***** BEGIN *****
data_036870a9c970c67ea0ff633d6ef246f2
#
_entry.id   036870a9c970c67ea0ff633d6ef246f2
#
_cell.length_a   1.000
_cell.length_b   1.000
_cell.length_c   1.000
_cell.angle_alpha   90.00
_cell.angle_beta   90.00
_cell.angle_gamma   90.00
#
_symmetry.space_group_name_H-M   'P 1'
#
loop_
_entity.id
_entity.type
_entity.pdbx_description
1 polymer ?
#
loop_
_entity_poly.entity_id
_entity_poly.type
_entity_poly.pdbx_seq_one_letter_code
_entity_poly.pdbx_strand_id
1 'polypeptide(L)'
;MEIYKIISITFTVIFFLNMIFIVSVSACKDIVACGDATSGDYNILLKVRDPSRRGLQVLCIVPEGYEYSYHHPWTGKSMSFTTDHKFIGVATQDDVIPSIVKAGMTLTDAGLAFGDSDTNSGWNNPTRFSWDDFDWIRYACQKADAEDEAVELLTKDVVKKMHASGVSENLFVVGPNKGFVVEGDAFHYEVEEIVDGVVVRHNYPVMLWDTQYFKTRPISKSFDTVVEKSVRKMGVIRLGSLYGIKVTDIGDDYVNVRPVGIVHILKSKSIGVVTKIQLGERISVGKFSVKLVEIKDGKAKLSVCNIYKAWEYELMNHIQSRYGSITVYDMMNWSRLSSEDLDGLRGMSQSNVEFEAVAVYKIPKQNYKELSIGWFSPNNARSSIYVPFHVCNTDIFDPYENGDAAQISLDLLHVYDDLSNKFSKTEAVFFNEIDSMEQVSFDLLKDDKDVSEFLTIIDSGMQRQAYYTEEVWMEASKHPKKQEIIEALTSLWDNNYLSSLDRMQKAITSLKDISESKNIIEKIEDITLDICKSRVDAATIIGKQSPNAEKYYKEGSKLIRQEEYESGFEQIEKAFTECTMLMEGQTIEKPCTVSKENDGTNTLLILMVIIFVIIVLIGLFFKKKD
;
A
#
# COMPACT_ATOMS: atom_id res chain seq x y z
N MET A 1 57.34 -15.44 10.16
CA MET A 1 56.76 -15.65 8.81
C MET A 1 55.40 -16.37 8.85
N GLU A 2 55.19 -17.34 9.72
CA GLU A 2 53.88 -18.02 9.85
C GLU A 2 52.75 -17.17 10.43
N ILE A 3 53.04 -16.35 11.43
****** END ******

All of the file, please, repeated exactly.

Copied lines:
data_036870a9c970c67ea0ff633d6ef246f2
#
_entry.id   036870a9c970c67ea0ff633d6ef246f2
#
_cell.length_a   1.000
_cell.length_b   1.000
_cell.length_c   1.000
_cell.angle_alpha   90.00
_cell.angle_beta   90.00
_cell.angle_gamma   90.00
#
_symmetry.space_group_name_H-M   'P 1'
#
loop_
_entity.id
_entity.type
_entity.pdbx_description
1 polymer ?
#
loop_
_entity_poly.entity_id
_entity_poly.type
_entity_poly.pdbx_seq_one_letter_code
_entity_poly.pdbx_strand_id
1 'polypeptide(L)'
;MEIYKIISITFTVIFFLNMIFIVSVSACKDIVACGDATSGDYNILLKVRDPSRRGLQVLCIVPEGYEYSYHHPWTGKSMSFTTDHKFIGVATQDDVIPSIVKAGMTLTDAGLAFGDSDTNSGWNNPTRFSWDDFDWIRYACQKADAEDEAVELLTKDVVKKMHASGVSENLFVVGPNKGFVVEGDAFHYEVEEIVDGVVVRHNYPVMLWDTQYFKTRPISKSFDTVVEKSVRKMGVIRLGSLYGIKVTDIGDDYVNVRPVGIVHILKSKSIGVVTKIQLGERISVGKFSVKLVEIKDGKAKLSVCNIYKAWEYELMNHIQSRYGSITVYDMMNWSRLSSEDLDGLRGMSQSNVEFEAVAVYKIPKQNYKELSIGWFSPNNARSSIYVPFHVCNTDIFDPYENGDAAQISLDLLHVYDDLSNKFSKTEAVFFNEIDSMEQVSFDLLKDDKDVSEFLTIIDSGMQRQAYYTEEVWMEASKHPKKQEIIEALTSLWDNNYLSSLDRMQKAITSLKDISESKNIIEKIEDITLDICKSRVDAATIIGKQSPNAEKYYKEGSKLIRQEEYESGFEQIEKAFTECTMLMEGQTIEKPCTVSKENDGTNTLLILMVIIFVIIVLIGLFFKKKD
;
A
#
# COMPACT_ATOMS: atom_id res chain seq x y z
N MET A 1 57.34 -15.44 10.16
CA MET A 1 56.76 -15.65 8.81
C MET A 1 55.40 -16.37 8.85
N GLU A 2 55.19 -17.34 9.72
CA GLU A 2 53.88 -18.02 9.85
C GLU A 2 52.75 -17.17 10.43
N ILE A 3 53.04 -16.35 11.43